LM: I’m not sure that that’s true. The truth in there is that at the time I got started, Marvel and DC were in a deathmatch – one of many – where they were putting out an unbelievable number of reprint books, trying to squeeze the new books out of the shelves. I grew up in a period of chaos – companies going under left and right – and so it was a pretty rough time.

The biggest difference now is that there’s only one distributor into the comic book store marketplace. If they choose not to carry you, that’s a problem. But on the other hand, there’s the Internet. And I think this is actually a more exciting time, and there are an infinite number of opportunities.

For us back then, 20-something years ago, it’s true we might be in multiple catalogs, but if we wanted to communicate with the retailers or the fans, we had to do so through a bottleneck of a handful of publications. If (those publications) chose not to put our your press release, or they put your add on a bad page, you felt like you weren’t communicating with anybody.

Today, you have the ability to get on the Internet and network with other people who are networked with other people who are networked with other people…and if you have something good, people can find out about it. If somebody says something nice about you or something bad about you, either way, the story is going to be linked…I think this is the golden age of distribution in that sense.

And you have the bookstore market being keenly interested in the comic book medium. The interest has been spirited by manga, that’s true, but they are interested in comics, and that’s a good thing.

NRAMA: In terms of things like web payments or launching a self-published book, what do you feel needs to be adjusted in the current distribution paradigm?

LM: I’ll be honest with you – I didn’t feel like going into self-publishing this time. It’s too much work, in the sense that you’re going it alone, and the publishing takes you away from doing the work.

The opportunities you get as a self-publisher are much smaller than if you’re aligned with an entity that already has momentum and clout, and there are very few Jeff Smiths in this world who can go it alone. If you want to break into that gigantic bookstore marketplace, I think it’s good to have alliances with someone who knows what they’re doing…which is what I’ve done!

NRAMA: Well, one thing is that you are seeing more bookstore distribution of all-ages graphic novels, many of which are grouped with the children’s books. Do you see Beanworld reaching that larger audience in its collected editions?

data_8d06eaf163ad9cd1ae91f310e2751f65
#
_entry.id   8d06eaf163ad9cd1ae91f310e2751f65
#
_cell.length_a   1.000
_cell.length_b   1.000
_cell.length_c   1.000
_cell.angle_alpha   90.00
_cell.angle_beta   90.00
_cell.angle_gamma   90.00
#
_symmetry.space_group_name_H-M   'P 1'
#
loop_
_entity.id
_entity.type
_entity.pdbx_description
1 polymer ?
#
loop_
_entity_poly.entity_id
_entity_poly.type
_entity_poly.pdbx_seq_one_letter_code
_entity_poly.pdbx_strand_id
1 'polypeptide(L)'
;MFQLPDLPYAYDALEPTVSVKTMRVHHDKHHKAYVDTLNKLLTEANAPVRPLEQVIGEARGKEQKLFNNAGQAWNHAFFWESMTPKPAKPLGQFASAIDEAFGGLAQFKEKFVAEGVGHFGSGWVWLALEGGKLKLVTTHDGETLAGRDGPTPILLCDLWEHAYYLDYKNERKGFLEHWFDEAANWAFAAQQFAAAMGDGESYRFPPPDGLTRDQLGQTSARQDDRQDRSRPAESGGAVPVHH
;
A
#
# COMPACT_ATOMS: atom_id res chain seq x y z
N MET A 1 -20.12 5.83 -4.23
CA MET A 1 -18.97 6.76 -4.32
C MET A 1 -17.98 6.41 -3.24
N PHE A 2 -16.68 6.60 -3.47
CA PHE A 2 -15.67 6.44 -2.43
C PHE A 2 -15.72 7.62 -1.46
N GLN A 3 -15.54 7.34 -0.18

LM: I hope it does! I always wrote it for adults – I still write it for adults. But it appeals to the different audiences. The younger audience might not get some of the irony and the satire, but there are certain things in Beanworld that are nested in a kind of storytelling that’s a bit simpler. That’s why I think Beanworld has always done well – adults and children can read it together and have different experiences.

Well, everyone who reads Beanworld has a different experience. I have no idea what it’s like to read Beanworld. (laughs) I know what it’s like to create it, and what it’s like to read everyone else’s books, but I have no idea what it’s like to read Beanworld, because I live with it, and I struggle with it. I think I know, though. I’m not sure.

NRAMA: You mentioned the unlimited aspect of the Internet earlier. Have you considered experimenting with Beanworld on the Internet, doing larger, navigating pages or the like?

LM: I’ve always wanted to that. As far back as art school, I was thinking about the infinite canvas, and as I showed in the first Beanworld trade paperback, I was doing storytelling that was going up walls, and around corners. I always had that format in mind, but I don’t have time for it until I finish this next graphic novel in the spring. And then, as we get next year, maybe we can do more of that sort of thing. But I don’t understand HTML and those sorts of things yet, though I’ll get there.

The thing about the jobs I’ve had in the last 15 years is that there were always people to do these things – you can get an idea, but you have a department with highly talented people who can figure out how to do what you want to do. And now I want to figure that out for myself.